This can all take time, so make sure you have plenty of it and that someone can get you some warm clothes and always have your mobile or a phone with you so that you can call the Vet (always make sure your Vets number is in the address book of your phone - it saves that last minute dash to find a phone book)
- Shaking of the head
- Pawing the ground
- Flicking of the tail
- Kicking the underside of the Stomach
- Wanting to lie down
- Rolling uncomfortably
- Head hanging low
- Suddenly flicking the head
- Bloated stomach either side
- Stomach rumbling (gas)
Things to have in your cupboard
- Colease or equivalent
- Peppermint Liquid
- (Peppermint toothpaste with peppermint crystals in it will do at a push)
Things you can do to help ease it - but be careful - if your horse takes a sudden spasm of pain he/she will suddenly move/roll and although under general circumstances your horse will never want to hurt you, if in pain she/he wont even remember you are there and will just try to move in any direction to get away from the discomfort/pain - so have your senses about you at all times.
- Place a comfortable halter on and walk him/her, preferably until you hear some wind from the back end. If you have a sloped area this can make the wind move quicker - walk the animal up and down it for a while.
- Make up a peppermint extremely liquidy small warm mash, add a bit of colease - as per the instructions and some peppermint / or/and place approximately a 1.5" dollup of toothpaste on or inside his/her lips
Stop every so often and -
- Take a brush with a comb end, or if the summer coat is in use a bristle brush to brush along his/her sides - so that you are triggering the nerve endings
- Put your thumb at one side of the back bone and your first finger along the other and with a bit of pressure go from above the wither right to the tip of the tail, move your body round to the back and take each thumb and continue the pressure in the inside of her rump till level with the dock. Repeat the latter 5 - 10 times and go back to the wither again.
- Pace him/her again
- Go back to brushing his/her sides to encourage the nerve endings again.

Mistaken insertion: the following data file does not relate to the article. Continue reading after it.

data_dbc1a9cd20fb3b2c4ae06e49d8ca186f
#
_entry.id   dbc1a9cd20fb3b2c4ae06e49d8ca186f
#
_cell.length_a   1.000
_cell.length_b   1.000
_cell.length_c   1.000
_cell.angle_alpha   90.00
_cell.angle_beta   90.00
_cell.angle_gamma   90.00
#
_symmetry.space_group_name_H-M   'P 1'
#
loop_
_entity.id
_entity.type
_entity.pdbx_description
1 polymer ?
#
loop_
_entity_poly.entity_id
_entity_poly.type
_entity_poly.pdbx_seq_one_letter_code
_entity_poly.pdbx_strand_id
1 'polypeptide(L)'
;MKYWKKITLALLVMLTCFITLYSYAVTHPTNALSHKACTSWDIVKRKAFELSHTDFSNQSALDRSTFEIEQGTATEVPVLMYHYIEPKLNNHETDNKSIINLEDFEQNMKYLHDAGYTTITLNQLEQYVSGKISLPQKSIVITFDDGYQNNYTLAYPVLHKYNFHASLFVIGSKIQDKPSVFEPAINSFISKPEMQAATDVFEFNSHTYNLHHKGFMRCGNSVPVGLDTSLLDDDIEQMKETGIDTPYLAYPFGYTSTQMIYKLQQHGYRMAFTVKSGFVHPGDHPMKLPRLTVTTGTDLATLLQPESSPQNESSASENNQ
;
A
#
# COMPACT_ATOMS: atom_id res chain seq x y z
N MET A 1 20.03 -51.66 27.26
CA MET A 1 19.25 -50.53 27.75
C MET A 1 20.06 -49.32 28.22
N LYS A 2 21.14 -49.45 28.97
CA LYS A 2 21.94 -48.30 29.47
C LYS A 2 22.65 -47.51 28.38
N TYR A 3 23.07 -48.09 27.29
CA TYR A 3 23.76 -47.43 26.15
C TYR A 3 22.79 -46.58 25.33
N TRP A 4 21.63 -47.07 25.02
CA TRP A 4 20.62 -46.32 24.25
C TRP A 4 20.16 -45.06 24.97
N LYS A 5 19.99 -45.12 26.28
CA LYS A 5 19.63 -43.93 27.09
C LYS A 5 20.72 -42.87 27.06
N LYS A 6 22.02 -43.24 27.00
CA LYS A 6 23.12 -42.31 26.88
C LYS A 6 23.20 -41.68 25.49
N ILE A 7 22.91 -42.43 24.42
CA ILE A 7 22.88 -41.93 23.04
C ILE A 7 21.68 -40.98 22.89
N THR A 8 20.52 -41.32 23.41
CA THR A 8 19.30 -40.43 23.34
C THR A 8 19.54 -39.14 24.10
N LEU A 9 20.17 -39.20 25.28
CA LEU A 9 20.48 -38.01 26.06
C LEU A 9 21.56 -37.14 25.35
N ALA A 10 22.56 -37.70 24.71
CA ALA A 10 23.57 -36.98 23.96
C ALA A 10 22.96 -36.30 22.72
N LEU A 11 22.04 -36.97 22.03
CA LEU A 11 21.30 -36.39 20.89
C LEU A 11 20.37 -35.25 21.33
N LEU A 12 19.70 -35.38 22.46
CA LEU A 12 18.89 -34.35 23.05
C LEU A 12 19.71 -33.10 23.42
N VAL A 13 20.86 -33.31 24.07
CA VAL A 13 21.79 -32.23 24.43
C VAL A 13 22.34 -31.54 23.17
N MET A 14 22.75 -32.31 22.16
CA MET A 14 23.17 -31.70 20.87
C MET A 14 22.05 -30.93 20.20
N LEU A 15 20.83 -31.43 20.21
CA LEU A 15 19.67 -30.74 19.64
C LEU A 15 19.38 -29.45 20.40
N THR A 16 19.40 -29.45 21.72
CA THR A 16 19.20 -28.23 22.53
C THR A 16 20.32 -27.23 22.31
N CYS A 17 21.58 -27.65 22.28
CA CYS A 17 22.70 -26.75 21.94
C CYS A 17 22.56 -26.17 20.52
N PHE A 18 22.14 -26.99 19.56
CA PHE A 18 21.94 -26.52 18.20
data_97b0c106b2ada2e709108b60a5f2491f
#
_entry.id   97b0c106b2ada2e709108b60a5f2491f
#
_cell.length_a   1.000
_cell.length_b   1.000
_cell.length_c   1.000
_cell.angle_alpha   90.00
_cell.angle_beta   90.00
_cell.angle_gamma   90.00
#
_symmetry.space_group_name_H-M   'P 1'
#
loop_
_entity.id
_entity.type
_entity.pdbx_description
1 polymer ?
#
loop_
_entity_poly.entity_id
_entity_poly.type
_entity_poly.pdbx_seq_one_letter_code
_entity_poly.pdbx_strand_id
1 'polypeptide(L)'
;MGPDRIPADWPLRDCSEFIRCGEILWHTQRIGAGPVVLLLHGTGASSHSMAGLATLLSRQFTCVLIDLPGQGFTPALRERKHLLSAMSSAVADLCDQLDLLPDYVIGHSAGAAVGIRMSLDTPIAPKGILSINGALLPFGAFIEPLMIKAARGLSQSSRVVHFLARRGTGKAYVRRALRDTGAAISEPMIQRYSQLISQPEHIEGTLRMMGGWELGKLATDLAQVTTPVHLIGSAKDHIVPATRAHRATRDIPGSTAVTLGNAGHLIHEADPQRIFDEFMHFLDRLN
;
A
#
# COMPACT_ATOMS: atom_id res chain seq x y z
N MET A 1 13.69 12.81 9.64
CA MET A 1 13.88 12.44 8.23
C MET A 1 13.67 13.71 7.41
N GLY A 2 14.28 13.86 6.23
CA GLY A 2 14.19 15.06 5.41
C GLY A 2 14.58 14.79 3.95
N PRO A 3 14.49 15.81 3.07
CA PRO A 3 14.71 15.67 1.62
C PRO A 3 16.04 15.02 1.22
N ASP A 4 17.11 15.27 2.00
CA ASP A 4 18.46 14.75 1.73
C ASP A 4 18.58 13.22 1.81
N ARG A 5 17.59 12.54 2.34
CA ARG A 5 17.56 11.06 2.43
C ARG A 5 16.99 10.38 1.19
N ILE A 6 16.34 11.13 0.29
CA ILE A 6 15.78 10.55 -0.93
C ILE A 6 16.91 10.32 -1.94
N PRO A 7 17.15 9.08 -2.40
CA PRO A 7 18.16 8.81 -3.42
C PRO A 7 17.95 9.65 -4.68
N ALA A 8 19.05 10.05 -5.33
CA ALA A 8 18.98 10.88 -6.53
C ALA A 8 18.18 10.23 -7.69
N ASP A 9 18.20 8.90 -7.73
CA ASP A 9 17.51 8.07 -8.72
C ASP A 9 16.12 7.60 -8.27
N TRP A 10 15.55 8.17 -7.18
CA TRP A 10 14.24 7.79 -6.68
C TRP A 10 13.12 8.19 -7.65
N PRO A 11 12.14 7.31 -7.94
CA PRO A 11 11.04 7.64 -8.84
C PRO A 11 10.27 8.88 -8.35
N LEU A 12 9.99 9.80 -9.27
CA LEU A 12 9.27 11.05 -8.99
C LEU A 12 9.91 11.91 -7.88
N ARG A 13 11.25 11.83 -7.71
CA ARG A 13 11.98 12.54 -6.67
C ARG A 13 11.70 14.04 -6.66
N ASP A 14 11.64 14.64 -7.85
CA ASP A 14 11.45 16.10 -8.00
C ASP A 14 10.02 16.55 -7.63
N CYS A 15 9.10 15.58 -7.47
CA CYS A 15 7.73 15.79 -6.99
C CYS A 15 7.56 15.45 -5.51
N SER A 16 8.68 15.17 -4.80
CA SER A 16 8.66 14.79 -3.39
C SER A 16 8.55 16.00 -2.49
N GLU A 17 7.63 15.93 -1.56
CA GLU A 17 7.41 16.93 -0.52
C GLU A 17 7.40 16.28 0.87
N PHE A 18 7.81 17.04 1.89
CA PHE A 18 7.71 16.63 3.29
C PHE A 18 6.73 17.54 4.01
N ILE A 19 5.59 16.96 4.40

- Repeat the back bone pressure.
- Tweak both ears.
Continue this until you she/he has a poo - you can now breathe for a whiley! DO NOT think that is him/her recovered - gas can still be in there. However the pain from the first batch of colic can be extremely sore, so he/she will probably be exhausted for a period of time and may want to lie down. . . . don't let him/her lie down for too long though.
You could also support the neck and head with rolled up blankets or fill a Hessian bag with hay/straw/shavings so that the neck/head is not flat on the floor.
Tweak his/her ears and keep the manipulation along the top line and especially parallel with the tail. . . . Ideally you want to hear the wind / gas moving and preferably another poo . . .
It's handy to have another person on standby just in case you need to go to the toilet . . .
This technique can be used on any any animal - the most important place to massage is at each side of the tail and along the back bone, so if you have a large animal make sure you can get up to do this somehow, but have second person with you for safety.
The following day reduce the quantity of time he/she is out on the pasture or reduce the area allowed to graze.
If you feed them a meal, make sure it's little amounts - this will reduce the chance of it returning until they seem back to normal.
Once your animal starts to feel better he/she will look to graze or nibble at the hay, but still hang around or do another job around and about for the next hour or so and repeat the above accordingly.
Please feel free to ask anything or if you have additional suggestions add them here - let's all continue to help others and their pets.
KEEP YOUR EYES OPEN FOR THE EARLY SIGNS.